All this talk about new computers got me looking to see what’s out there in the channel. And it looks like the glut of Pentium 4s is finally clearing, making way for the 2-core revolution. Prices are low–I’m seeing dual-core systems, both Intel and AMD, with Windows licenses, for anywhere from $180 to $280 depending on configuration and some other factors that aren’t exactly clear to me.

Sound good? Here’s what to look for in an off-lease/refurbished computer.
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Stress test computer hardware with Prime95

Let’s say you’ve just bought a used PC with a short (typically less than 2 weeks) warranty. Or a new PC that’s not the brand you know and trust. Maybe you’ve built a new PC and you want to make sure it’s going to hold up before you start using it every day. Or you have a new server, and you want to make sure it’s going to hold up under heavy loads. What should you do to stress test computer hardware (or burn in computer hardware) like that?

Do what overclockers do.

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How CPU multipliers came to be locked

It was 1996. I was a senior in college, and I went to the computer store in the student commons to get a cable or something. I ran into an old classmate working in the store, who went on to work as an engineer for Boeing. We talked for a few minutes, and he told me about a web site that I just had to visit. I still remember the URL for some reason. He grabbed a piece of paper and scrawled “http://sysdoc.pair.com” on it.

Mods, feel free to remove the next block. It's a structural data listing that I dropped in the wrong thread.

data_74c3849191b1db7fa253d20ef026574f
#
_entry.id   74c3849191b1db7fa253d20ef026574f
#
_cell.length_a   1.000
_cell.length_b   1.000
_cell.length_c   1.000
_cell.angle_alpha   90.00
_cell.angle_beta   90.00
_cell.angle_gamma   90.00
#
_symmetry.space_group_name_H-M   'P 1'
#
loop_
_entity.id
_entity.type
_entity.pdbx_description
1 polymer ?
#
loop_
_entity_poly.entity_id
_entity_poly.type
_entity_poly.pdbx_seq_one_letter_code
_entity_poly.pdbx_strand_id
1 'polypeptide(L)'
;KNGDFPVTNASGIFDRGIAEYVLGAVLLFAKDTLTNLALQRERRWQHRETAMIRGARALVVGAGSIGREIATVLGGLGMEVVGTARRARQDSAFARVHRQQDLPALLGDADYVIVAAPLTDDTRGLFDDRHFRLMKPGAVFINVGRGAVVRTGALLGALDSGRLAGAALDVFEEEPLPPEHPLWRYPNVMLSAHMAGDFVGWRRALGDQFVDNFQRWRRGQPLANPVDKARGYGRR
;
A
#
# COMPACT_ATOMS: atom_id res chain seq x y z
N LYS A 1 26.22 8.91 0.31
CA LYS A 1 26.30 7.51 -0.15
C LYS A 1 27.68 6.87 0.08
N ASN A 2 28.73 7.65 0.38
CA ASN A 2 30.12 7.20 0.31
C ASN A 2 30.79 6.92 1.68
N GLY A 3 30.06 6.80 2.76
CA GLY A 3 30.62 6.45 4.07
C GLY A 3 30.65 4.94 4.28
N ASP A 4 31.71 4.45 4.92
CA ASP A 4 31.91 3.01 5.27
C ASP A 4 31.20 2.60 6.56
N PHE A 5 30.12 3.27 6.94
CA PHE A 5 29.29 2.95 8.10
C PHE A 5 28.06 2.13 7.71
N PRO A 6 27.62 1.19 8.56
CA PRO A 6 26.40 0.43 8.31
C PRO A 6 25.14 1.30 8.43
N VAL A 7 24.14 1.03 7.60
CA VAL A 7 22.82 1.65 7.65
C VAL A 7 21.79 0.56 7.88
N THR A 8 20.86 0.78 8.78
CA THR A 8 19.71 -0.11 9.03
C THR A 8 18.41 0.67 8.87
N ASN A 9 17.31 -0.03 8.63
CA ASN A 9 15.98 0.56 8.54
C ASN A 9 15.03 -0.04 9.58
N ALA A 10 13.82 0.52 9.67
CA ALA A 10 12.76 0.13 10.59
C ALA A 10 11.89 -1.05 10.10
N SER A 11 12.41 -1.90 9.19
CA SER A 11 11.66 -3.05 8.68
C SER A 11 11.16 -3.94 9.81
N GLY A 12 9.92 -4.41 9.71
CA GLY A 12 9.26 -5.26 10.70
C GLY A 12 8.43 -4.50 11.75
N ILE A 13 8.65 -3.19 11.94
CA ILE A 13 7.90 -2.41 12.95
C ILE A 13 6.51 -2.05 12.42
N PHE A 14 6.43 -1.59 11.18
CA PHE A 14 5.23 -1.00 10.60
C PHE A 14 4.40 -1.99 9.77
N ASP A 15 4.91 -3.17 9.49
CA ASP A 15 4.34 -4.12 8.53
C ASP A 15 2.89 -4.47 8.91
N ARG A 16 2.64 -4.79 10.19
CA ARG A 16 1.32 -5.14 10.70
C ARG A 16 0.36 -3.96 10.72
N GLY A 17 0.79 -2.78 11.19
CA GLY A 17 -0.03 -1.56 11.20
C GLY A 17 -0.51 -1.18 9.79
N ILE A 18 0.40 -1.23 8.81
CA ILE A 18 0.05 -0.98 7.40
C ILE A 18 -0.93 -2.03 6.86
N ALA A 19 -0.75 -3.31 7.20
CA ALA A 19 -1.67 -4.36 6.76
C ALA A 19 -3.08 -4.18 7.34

It was my introduction to the world of PC hardware enthusiast sites. That mysterious URL was the early address of Tom’s Hardware Guide. The front page mostly consisted of links to articles telling you how to overclock Pentium CPUs using undocumented jumper settings on Asus motherboards, and the ads were largely mail-order houses offering specials on Asus motherboards and low-end Pentium CPUs.
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It’s been 15 years, and computer stores haven’t changed much

In the early 1990s, I learned how to fix computers because I got tired of long waits and shoddy repairs from computer stores.

Last month I took a friend to go buy a computer. I didn’t want her to get stuck with retail junk, so I took her to a computer store that I knew sold quality parts. Plus I know the owner. He wrote an O’Reilly book too. I figured it would be a smooth experience, since I knew exactly what to ask for. The salesperson said he’d get back to me within two days with a quote, then it would take about a week to build the system after we gave the OK. Seems pretty smooth and reasonable.